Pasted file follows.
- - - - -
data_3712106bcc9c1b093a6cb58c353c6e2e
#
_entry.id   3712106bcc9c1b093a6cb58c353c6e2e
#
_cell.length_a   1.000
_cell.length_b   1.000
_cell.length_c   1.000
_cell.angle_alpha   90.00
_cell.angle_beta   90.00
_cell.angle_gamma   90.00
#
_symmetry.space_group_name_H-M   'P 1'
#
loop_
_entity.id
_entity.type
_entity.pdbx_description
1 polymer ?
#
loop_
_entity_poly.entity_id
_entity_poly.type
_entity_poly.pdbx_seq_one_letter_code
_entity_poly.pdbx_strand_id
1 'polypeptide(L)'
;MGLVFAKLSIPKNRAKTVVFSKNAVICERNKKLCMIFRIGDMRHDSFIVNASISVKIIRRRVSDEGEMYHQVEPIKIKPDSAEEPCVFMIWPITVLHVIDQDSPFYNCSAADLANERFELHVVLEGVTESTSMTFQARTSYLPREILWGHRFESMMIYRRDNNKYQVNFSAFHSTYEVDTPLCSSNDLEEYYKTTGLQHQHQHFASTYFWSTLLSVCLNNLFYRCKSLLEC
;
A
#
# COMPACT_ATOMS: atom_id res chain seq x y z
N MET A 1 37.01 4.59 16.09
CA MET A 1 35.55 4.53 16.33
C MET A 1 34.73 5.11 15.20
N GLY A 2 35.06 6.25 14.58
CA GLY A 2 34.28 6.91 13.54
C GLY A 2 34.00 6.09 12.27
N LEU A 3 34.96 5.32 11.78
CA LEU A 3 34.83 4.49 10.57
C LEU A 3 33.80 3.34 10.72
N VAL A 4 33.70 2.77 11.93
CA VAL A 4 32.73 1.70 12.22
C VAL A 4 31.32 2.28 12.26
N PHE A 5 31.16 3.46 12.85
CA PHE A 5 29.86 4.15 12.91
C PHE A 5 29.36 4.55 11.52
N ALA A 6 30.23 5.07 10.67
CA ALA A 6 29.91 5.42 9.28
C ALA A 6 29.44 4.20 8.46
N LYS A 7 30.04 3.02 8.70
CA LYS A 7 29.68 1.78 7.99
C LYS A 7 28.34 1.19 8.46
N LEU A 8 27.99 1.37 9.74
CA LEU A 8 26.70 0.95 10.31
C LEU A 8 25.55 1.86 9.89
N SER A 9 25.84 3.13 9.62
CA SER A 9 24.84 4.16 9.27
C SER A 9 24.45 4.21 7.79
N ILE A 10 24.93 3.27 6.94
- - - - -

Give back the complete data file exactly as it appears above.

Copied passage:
data_3712106bcc9c1b093a6cb58c353c6e2e
#
_entry.id   3712106bcc9c1b093a6cb58c353c6e2e
#
_cell.length_a   1.000
_cell.length_b   1.000
_cell.length_c   1.000
_cell.angle_alpha   90.00
_cell.angle_beta   90.00
_cell.angle_gamma   90.00
#
_symmetry.space_group_name_H-M   'P 1'
#
loop_
_entity.id
_entity.type
_entity.pdbx_description
1 polymer ?
#
loop_
_entity_poly.entity_id
_entity_poly.type
_entity_poly.pdbx_seq_one_letter_code
_entity_poly.pdbx_strand_id
1 'polypeptide(L)'
;MGLVFAKLSIPKNRAKTVVFSKNAVICERNKKLCMIFRIGDMRHDSFIVNASISVKIIRRRVSDEGEMYHQVEPIKIKPDSAEEPCVFMIWPITVLHVIDQDSPFYNCSAADLANERFELHVVLEGVTESTSMTFQARTSYLPREILWGHRFESMMIYRRDNNKYQVNFSAFHSTYEVDTPLCSSNDLEEYYKTTGLQHQHQHFASTYFWSTLLSVCLNNLFYRCKSLLEC
;
A
#
# COMPACT_ATOMS: atom_id res chain seq x y z
N MET A 1 37.01 4.59 16.09
CA MET A 1 35.55 4.53 16.33
C MET A 1 34.73 5.11 15.20
N GLY A 2 35.06 6.25 14.58
CA GLY A 2 34.28 6.91 13.54
C GLY A 2 34.00 6.09 12.27
N LEU A 3 34.96 5.32 11.78
CA LEU A 3 34.83 4.49 10.57
C LEU A 3 33.80 3.34 10.72
N VAL A 4 33.70 2.77 11.93
CA VAL A 4 32.73 1.70 12.22
C VAL A 4 31.32 2.28 12.26
N PHE A 5 31.16 3.46 12.85
CA PHE A 5 29.86 4.15 12.91
C PHE A 5 29.36 4.55 11.52
N ALA A 6 30.23 5.07 10.67
CA ALA A 6 29.91 5.42 9.28
C ALA A 6 29.44 4.20 8.46
N LYS A 7 30.04 3.02 8.70
CA LYS A 7 29.68 1.78 7.99
C LYS A 7 28.34 1.19 8.46
N LEU A 8 27.99 1.37 9.74
CA LEU A 8 26.70 0.95 10.31
C LEU A 8 25.55 1.86 9.89
N SER A 9 25.84 3.13 9.62
CA SER A 9 24.84 4.16 9.27
C SER A 9 24.45 4.21 7.79
N ILE A 10 24.93 3.27 6.94